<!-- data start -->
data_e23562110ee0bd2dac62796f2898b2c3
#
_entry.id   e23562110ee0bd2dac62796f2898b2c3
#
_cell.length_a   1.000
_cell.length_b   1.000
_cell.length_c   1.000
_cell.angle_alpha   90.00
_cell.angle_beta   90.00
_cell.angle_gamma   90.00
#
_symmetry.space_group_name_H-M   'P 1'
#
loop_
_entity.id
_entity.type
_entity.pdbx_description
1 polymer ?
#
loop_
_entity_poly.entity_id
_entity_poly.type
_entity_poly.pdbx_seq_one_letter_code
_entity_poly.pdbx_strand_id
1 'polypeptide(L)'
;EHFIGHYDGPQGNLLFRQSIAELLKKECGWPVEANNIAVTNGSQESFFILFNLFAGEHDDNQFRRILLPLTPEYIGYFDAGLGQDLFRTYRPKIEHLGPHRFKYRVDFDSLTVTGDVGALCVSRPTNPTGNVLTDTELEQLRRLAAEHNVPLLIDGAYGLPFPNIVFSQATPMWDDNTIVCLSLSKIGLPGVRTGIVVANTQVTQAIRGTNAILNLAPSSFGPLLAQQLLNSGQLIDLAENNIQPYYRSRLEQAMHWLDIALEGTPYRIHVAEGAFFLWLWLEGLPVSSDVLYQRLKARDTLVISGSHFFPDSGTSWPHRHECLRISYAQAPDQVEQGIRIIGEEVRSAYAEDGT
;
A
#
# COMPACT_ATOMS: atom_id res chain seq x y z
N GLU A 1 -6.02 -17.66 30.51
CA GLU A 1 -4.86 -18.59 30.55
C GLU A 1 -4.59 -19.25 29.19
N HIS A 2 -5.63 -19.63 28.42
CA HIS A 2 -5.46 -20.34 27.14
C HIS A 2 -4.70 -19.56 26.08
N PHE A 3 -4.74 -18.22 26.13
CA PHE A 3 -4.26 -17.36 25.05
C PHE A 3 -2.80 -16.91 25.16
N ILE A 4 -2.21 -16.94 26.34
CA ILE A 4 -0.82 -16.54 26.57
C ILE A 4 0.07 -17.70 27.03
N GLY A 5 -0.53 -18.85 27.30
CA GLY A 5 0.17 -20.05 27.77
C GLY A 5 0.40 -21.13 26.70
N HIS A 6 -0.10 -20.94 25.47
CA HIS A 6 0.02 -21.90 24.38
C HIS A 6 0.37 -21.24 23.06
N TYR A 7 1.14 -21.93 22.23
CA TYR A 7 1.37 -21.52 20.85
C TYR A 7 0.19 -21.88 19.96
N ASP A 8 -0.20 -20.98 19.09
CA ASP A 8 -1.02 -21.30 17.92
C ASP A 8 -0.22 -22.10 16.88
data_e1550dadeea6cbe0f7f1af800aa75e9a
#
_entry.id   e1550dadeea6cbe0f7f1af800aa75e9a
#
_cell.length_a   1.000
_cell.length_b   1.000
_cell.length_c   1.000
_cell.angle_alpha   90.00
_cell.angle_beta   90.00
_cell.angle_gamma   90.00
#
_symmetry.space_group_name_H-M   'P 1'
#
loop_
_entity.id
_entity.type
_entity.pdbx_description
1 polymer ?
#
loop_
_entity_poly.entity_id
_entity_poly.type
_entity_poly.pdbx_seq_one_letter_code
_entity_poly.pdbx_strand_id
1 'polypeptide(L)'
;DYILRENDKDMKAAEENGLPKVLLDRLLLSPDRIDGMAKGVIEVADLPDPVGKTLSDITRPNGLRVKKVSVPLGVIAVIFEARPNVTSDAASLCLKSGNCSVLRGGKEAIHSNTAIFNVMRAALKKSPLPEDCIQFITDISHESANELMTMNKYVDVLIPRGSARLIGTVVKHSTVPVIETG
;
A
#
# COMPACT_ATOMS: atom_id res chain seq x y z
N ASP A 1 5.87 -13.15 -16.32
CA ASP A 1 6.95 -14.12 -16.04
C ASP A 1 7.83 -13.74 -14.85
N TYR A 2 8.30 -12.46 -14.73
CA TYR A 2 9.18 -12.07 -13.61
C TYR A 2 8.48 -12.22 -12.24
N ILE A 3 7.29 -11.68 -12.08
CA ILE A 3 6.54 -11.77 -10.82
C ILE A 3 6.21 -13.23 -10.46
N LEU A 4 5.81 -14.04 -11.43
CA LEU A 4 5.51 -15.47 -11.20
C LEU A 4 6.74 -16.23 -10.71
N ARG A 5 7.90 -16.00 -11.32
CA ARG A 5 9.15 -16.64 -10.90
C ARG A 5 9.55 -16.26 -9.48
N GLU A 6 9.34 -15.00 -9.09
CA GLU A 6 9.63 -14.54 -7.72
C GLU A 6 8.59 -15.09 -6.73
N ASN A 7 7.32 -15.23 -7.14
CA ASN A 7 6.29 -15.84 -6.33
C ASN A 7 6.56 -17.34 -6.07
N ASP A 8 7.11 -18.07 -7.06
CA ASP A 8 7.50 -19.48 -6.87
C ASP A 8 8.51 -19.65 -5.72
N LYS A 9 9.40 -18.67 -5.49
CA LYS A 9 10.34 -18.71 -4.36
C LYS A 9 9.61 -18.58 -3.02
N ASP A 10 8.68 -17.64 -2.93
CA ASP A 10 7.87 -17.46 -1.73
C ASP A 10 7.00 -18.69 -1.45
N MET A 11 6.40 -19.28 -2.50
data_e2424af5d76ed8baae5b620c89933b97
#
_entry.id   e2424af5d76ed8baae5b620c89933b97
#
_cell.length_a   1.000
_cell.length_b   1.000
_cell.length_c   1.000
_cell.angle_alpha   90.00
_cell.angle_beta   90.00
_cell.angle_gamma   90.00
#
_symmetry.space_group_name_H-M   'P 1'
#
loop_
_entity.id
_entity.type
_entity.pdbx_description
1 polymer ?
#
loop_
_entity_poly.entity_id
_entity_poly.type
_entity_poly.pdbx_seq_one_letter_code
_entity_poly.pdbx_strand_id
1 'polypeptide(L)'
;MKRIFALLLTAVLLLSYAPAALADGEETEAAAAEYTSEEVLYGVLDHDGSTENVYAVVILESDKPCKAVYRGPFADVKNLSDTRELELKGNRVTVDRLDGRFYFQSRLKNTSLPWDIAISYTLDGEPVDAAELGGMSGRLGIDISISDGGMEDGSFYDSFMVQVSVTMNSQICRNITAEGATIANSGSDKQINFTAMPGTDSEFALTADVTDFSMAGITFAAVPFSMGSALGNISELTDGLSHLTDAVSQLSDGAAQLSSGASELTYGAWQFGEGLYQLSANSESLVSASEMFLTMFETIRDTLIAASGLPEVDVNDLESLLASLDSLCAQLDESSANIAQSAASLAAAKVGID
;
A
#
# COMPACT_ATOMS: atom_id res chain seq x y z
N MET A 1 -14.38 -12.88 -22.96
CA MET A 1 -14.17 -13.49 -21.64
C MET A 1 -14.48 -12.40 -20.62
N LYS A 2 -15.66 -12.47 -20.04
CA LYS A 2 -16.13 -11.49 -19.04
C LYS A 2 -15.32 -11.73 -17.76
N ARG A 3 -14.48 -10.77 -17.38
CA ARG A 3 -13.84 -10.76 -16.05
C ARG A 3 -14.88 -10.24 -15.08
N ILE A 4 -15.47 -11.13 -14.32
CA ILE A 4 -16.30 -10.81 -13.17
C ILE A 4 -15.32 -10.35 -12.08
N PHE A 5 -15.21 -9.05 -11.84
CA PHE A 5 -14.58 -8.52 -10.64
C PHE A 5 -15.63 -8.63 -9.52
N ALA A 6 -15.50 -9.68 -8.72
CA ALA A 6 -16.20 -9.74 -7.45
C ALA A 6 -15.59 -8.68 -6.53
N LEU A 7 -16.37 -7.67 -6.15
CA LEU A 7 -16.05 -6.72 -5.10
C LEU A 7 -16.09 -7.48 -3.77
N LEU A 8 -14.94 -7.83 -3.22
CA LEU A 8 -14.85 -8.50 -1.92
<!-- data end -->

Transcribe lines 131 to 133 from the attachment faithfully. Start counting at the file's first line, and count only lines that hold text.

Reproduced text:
_entity.type
_entity.pdbx_description
1 polymer ?